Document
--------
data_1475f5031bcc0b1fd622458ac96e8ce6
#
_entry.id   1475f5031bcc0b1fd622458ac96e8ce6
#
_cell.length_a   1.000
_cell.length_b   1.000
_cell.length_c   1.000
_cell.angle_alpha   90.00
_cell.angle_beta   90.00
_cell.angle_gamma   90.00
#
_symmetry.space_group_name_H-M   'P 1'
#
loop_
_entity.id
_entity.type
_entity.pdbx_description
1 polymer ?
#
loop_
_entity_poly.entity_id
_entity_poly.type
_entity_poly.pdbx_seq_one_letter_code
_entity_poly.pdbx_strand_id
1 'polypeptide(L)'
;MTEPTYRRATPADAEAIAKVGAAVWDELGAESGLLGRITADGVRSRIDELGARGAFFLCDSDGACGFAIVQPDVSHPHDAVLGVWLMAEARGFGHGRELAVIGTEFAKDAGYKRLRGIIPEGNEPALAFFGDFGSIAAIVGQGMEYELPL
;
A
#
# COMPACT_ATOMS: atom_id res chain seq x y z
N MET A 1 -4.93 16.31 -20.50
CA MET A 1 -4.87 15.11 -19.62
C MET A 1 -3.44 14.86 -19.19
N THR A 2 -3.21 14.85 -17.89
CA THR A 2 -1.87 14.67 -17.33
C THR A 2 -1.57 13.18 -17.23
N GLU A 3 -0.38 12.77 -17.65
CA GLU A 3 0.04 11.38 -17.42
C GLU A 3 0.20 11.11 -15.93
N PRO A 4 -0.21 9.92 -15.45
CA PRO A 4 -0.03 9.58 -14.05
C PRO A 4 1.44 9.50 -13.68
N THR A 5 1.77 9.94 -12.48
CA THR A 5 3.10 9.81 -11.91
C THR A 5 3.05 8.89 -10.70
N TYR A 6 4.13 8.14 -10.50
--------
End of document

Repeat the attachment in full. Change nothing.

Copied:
data_1475f5031bcc0b1fd622458ac96e8ce6
#
_entry.id   1475f5031bcc0b1fd622458ac96e8ce6
#
_cell.length_a   1.000
_cell.length_b   1.000
_cell.length_c   1.000
_cell.angle_alpha   90.00
_cell.angle_beta   90.00
_cell.angle_gamma   90.00
#
_symmetry.space_group_name_H-M   'P 1'
#
loop_
_entity.id
_entity.type
_entity.pdbx_description
1 polymer ?
#
loop_
_entity_poly.entity_id
_entity_poly.type
_entity_poly.pdbx_seq_one_letter_code
_entity_poly.pdbx_strand_id
1 'polypeptide(L)'
;MTEPTYRRATPADAEAIAKVGAAVWDELGAESGLLGRITADGVRSRIDELGARGAFFLCDSDGACGFAIVQPDVSHPHDAVLGVWLMAEARGFGHGRELAVIGTEFAKDAGYKRLRGIIPEGNEPALAFFGDFGSIAAIVGQGMEYELPL
;
A
#
# COMPACT_ATOMS: atom_id res chain seq x y z
N MET A 1 -4.93 16.31 -20.50
CA MET A 1 -4.87 15.11 -19.62
C MET A 1 -3.44 14.86 -19.19
N THR A 2 -3.21 14.85 -17.89
CA THR A 2 -1.87 14.67 -17.33
C THR A 2 -1.57 13.18 -17.23
N GLU A 3 -0.38 12.77 -17.65
CA GLU A 3 0.04 11.38 -17.42
C GLU A 3 0.20 11.11 -15.93
N PRO A 4 -0.21 9.92 -15.45
CA PRO A 4 -0.03 9.58 -14.05
C PRO A 4 1.44 9.50 -13.68
N THR A 5 1.77 9.94 -12.48
CA THR A 5 3.10 9.81 -11.91
C THR A 5 3.05 8.89 -10.70
N TYR A 6 4.13 8.14 -10.50